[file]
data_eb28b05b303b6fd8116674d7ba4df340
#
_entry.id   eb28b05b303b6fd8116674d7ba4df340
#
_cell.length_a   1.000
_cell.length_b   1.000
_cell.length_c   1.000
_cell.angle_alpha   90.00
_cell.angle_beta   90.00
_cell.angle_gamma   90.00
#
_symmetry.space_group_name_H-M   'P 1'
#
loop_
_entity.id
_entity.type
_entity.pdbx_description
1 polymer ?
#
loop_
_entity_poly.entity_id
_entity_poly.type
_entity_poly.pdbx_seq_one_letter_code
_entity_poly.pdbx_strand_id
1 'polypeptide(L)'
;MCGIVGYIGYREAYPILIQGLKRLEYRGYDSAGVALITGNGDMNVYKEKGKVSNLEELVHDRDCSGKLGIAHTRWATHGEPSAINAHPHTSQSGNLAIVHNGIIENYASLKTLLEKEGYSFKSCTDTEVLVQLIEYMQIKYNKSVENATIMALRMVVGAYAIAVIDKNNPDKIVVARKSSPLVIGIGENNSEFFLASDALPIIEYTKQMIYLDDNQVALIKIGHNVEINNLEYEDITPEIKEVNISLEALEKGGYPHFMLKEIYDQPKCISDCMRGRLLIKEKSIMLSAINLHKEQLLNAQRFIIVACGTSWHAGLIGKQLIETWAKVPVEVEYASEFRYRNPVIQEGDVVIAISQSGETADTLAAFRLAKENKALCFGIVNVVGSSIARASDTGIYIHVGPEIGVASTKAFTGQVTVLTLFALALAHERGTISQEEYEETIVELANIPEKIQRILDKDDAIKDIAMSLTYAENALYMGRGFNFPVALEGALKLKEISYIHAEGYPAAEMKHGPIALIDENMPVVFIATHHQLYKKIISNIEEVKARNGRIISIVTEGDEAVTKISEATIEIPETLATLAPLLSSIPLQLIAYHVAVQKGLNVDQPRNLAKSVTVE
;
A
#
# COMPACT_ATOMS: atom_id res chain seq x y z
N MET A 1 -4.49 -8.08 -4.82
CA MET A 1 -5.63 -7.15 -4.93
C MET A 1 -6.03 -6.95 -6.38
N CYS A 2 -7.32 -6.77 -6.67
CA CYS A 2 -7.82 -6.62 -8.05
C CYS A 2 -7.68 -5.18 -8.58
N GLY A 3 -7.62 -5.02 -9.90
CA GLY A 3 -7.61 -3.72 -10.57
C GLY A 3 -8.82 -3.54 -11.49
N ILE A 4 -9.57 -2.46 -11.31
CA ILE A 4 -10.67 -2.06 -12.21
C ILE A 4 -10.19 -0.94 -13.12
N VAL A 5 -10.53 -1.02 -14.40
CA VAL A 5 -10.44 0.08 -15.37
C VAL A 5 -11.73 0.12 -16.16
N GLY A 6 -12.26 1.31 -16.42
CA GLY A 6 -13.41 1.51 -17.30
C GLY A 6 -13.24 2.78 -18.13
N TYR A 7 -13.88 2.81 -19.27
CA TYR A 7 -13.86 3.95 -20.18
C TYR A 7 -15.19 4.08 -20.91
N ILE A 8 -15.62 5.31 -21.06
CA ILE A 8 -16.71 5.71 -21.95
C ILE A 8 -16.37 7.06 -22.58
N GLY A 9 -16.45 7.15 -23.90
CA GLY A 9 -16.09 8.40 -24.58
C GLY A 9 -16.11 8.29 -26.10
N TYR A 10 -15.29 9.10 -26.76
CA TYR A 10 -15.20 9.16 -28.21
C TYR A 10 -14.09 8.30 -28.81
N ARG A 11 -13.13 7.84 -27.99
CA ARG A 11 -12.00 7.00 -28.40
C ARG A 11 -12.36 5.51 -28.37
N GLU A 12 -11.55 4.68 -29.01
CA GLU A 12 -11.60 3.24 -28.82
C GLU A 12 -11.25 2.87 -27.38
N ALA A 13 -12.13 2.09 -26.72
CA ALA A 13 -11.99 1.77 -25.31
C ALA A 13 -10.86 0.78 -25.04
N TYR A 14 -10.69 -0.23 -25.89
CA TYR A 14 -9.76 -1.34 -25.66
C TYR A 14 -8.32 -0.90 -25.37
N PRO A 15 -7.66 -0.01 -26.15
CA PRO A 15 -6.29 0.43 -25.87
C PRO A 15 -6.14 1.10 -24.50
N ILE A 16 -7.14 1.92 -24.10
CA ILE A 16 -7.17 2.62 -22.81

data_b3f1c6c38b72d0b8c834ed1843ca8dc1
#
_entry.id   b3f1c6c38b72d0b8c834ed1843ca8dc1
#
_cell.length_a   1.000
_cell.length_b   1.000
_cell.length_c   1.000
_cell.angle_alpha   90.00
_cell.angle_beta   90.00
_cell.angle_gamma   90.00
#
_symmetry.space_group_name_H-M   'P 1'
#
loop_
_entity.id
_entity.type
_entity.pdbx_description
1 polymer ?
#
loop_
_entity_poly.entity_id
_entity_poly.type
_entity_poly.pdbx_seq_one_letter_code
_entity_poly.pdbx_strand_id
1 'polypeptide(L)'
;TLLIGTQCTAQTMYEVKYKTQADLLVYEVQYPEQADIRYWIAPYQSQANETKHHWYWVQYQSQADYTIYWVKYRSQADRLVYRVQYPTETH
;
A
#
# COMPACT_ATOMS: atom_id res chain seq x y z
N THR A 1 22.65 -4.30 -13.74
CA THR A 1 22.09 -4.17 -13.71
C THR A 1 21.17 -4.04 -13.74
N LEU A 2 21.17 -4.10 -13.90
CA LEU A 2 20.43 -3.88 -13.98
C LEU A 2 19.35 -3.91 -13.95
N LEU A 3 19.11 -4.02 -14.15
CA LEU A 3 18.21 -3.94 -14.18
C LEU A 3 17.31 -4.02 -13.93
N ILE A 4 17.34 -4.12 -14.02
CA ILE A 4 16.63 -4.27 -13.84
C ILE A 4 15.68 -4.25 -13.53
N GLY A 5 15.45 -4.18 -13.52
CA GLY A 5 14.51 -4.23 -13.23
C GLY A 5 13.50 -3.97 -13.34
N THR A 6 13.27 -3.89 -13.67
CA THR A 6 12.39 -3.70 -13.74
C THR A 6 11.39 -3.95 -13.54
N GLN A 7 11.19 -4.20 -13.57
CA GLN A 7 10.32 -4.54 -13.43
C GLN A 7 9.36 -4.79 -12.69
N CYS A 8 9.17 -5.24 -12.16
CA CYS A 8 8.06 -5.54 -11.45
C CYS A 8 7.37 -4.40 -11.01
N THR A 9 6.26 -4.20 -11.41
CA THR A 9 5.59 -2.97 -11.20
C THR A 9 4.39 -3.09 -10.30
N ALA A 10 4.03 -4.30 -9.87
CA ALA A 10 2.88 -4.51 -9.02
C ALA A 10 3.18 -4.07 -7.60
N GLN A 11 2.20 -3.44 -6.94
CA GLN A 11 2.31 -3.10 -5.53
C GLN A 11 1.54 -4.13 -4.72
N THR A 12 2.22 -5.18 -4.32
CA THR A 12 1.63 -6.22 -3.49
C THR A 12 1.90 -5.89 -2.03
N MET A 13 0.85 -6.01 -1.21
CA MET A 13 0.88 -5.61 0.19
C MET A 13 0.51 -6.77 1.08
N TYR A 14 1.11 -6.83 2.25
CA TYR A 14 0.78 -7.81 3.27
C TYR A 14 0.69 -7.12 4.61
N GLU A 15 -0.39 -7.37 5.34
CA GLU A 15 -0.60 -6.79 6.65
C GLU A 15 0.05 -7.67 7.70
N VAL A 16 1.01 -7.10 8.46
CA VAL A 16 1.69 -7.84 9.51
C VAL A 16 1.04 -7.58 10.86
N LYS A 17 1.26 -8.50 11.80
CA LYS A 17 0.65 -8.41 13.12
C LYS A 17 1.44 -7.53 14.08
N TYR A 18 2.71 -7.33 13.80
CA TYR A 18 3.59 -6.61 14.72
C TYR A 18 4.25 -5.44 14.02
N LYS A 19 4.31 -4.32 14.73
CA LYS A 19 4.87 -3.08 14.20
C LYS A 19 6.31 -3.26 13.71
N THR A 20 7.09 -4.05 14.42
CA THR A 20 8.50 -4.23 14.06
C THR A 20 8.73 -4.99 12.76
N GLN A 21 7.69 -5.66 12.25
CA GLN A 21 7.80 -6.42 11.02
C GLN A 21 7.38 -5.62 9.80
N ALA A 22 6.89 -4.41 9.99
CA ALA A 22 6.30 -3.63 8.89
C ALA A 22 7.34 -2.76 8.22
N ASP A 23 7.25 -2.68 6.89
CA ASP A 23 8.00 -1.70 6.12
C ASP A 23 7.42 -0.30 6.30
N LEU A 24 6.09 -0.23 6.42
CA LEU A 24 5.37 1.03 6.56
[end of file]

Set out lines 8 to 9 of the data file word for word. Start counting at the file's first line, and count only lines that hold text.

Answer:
_cell.angle_alpha   90.00
_cell.angle_beta   90.00